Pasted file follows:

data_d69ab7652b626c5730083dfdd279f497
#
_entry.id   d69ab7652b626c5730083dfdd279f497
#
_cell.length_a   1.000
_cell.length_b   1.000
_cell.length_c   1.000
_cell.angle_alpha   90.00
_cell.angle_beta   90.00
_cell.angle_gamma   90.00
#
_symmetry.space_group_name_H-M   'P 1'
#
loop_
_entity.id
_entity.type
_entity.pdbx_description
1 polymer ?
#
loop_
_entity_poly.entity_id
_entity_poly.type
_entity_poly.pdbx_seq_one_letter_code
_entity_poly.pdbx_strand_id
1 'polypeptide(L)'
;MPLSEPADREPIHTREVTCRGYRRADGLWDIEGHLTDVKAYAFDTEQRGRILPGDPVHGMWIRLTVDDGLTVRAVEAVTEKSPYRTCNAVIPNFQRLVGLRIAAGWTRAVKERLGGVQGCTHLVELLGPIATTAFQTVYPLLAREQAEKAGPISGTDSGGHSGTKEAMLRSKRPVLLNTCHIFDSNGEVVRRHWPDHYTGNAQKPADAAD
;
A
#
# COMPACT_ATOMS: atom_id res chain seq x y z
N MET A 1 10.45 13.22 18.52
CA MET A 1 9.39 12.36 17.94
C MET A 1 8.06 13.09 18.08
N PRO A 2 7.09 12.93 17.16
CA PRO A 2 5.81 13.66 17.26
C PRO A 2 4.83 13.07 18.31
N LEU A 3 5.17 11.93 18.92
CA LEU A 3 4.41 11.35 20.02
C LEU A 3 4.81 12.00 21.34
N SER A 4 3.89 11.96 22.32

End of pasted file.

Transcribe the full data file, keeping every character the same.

data_d69ab7652b626c5730083dfdd279f497
#
_entry.id   d69ab7652b626c5730083dfdd279f497
#
_cell.length_a   1.000
_cell.length_b   1.000
_cell.length_c   1.000
_cell.angle_alpha   90.00
_cell.angle_beta   90.00
_cell.angle_gamma   90.00
#
_symmetry.space_group_name_H-M   'P 1'
#
loop_
_entity.id
_entity.type
_entity.pdbx_description
1 polymer ?
#
loop_
_entity_poly.entity_id
_entity_poly.type
_entity_poly.pdbx_seq_one_letter_code
_entity_poly.pdbx_strand_id
1 'polypeptide(L)'
;MPLSEPADREPIHTREVTCRGYRRADGLWDIEGHLTDVKAYAFDTEQRGRILPGDPVHGMWIRLTVDDGLTVRAVEAVTEKSPYRTCNAVIPNFQRLVGLRIAAGWTRAVKERLGGVQGCTHLVELLGPIATTAFQTVYPLLAREQAEKAGPISGTDSGGHSGTKEAMLRSKRPVLLNTCHIFDSNGEVVRRHWPDHYTGNAQKPADAAD
;
A
#
# COMPACT_ATOMS: atom_id res chain seq x y z
N MET A 1 10.45 13.22 18.52
CA MET A 1 9.39 12.36 17.94
C MET A 1 8.06 13.09 18.08
N PRO A 2 7.09 12.93 17.16
CA PRO A 2 5.81 13.66 17.26
C PRO A 2 4.83 13.07 18.31
N LEU A 3 5.17 11.93 18.92
CA LEU A 3 4.41 11.35 20.02
C LEU A 3 4.81 12.00 21.34
N SER A 4 3.89 11.96 22.32